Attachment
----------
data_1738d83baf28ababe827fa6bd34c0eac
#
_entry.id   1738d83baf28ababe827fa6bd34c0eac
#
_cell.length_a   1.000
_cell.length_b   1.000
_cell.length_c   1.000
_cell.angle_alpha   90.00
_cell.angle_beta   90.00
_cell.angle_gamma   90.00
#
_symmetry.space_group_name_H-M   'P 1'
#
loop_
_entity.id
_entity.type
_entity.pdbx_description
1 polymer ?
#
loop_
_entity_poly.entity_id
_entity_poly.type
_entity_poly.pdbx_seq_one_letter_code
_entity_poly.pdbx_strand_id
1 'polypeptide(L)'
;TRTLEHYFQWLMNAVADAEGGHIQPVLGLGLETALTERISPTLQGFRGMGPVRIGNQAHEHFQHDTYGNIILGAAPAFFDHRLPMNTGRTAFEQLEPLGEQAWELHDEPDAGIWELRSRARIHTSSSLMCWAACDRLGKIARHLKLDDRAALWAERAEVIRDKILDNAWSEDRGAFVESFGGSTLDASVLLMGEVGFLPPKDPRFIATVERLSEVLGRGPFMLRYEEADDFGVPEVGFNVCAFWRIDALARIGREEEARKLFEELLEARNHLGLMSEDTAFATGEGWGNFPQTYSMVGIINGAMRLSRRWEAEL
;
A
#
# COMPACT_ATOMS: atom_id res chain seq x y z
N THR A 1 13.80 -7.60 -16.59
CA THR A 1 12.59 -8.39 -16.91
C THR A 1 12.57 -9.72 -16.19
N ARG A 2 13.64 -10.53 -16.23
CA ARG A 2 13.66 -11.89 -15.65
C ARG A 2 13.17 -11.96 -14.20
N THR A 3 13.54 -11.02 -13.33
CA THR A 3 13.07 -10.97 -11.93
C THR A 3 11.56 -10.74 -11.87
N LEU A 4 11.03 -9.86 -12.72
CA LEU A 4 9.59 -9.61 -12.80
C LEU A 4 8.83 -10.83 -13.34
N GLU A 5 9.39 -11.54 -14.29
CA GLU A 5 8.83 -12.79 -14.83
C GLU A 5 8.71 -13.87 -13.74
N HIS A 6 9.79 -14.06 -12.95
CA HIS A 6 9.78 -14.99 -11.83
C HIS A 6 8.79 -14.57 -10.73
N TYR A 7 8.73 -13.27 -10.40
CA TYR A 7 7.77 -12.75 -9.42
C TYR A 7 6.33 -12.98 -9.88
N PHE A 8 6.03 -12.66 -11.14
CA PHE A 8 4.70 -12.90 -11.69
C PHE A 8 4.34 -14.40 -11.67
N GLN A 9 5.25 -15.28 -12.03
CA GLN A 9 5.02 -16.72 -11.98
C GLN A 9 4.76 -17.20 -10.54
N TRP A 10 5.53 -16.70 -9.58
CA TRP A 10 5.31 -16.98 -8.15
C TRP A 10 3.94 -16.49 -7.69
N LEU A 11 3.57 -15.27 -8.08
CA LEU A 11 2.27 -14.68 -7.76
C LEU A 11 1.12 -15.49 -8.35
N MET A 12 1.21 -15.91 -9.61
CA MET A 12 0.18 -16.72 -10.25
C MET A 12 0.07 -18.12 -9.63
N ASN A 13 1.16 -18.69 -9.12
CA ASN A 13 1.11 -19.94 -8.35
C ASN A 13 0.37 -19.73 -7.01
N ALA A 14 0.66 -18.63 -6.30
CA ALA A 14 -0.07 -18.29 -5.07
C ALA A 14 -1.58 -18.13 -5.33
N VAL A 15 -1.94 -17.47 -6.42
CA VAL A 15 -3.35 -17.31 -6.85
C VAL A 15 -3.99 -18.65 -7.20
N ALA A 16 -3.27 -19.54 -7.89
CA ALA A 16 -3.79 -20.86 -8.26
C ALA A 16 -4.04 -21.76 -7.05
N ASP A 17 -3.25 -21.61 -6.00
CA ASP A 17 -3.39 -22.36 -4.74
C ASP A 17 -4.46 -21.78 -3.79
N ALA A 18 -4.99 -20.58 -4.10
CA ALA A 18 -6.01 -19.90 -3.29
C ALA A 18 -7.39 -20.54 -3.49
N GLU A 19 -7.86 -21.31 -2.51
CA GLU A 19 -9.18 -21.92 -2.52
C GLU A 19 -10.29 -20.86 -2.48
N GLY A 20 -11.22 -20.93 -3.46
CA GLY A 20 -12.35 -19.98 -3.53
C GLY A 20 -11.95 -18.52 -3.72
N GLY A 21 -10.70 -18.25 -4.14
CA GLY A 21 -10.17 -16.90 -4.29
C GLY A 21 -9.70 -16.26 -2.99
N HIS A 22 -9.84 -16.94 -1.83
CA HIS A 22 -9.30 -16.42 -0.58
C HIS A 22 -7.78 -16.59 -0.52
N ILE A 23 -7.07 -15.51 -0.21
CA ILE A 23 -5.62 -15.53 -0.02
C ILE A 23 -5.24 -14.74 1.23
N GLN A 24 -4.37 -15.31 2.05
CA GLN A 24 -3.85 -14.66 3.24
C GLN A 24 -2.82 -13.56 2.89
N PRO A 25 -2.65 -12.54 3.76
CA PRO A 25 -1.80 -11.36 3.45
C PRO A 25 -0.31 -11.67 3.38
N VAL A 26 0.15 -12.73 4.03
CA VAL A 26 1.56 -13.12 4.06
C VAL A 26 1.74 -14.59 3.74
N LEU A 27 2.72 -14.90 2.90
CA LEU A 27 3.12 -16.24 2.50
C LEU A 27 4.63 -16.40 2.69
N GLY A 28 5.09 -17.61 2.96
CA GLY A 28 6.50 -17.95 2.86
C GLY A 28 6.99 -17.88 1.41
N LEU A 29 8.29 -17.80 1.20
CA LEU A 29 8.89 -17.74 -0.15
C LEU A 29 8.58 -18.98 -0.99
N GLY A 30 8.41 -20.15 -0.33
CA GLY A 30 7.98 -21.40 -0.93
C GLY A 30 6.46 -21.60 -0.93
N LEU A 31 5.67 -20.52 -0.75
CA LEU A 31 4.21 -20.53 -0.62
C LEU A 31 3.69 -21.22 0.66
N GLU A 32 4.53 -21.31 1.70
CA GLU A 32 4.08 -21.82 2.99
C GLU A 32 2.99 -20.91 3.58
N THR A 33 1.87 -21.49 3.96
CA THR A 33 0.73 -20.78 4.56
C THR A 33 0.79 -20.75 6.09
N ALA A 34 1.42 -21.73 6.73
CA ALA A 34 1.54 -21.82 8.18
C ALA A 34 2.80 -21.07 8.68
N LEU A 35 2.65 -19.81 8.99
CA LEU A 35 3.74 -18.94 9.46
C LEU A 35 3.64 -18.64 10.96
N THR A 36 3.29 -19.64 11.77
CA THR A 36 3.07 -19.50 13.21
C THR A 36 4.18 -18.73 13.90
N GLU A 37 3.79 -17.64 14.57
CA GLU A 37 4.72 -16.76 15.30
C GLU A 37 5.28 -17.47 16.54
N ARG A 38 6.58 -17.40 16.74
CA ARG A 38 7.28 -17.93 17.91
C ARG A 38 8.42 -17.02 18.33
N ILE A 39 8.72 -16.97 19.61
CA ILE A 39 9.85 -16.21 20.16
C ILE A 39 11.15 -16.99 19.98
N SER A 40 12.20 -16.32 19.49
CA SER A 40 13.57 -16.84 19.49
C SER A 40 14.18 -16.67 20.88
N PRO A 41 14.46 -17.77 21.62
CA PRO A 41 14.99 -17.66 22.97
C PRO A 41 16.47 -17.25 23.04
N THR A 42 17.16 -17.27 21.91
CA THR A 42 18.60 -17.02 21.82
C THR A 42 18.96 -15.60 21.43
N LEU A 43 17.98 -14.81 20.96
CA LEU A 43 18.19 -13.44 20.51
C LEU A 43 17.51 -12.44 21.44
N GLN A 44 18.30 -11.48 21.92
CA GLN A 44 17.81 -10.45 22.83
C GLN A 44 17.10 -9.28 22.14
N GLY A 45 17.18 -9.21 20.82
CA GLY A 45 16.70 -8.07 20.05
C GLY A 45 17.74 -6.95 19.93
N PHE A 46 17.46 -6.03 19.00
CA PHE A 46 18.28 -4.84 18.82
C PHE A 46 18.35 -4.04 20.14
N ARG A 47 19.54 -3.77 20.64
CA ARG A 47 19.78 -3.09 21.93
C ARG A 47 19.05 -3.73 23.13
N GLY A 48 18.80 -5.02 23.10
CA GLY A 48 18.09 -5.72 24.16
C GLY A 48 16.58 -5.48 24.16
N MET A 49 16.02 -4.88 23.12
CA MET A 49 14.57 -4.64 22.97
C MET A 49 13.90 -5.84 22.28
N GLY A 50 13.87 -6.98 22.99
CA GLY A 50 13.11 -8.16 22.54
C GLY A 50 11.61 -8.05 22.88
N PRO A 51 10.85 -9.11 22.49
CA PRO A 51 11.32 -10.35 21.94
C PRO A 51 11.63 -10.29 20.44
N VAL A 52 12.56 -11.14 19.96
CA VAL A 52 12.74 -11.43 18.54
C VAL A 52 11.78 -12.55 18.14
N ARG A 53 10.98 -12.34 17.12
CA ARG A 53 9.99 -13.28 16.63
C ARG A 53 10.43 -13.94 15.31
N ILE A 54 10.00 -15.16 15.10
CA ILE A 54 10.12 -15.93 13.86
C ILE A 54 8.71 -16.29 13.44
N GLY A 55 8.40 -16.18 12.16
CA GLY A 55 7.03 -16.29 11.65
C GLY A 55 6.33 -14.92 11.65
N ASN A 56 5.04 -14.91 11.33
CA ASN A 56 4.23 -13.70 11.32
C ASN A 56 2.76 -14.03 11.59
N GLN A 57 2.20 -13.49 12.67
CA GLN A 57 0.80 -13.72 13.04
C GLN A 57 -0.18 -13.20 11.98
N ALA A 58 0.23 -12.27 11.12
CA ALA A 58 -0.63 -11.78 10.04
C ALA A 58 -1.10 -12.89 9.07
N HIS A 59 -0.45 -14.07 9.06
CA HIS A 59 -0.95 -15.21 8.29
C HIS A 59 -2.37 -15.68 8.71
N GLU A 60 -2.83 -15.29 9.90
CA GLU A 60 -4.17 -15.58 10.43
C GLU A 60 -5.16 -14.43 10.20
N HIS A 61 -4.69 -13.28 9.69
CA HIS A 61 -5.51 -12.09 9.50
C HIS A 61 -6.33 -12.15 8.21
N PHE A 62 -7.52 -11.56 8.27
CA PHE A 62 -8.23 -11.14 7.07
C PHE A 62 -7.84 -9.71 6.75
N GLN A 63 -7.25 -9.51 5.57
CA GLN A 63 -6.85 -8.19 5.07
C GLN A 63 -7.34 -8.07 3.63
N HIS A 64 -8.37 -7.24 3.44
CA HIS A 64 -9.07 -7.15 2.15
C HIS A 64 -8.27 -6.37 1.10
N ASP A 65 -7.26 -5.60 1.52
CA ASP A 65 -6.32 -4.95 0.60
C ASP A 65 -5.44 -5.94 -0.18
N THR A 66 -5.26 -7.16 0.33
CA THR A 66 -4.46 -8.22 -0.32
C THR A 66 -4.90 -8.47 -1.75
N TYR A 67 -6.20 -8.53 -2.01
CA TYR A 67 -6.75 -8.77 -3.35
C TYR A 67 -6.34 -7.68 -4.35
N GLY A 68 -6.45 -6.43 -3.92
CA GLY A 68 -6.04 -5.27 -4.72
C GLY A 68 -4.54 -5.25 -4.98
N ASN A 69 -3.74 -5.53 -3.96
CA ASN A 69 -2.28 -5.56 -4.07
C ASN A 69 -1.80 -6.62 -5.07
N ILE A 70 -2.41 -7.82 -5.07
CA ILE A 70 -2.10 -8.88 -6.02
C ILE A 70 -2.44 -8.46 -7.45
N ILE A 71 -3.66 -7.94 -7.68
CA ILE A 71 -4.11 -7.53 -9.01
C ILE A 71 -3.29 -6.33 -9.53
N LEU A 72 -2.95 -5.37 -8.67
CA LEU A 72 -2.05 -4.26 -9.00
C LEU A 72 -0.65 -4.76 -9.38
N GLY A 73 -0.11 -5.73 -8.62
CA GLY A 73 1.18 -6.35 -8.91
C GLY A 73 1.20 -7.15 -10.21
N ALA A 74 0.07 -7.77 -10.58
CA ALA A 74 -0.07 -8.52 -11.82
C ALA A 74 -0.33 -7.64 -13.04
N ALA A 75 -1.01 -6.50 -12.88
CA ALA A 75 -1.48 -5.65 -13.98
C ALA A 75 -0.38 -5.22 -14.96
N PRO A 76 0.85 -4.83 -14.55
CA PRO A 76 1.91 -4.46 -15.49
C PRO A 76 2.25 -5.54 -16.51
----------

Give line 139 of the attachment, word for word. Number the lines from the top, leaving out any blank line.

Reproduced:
N GLU A 37 3.79 -17.64 14.57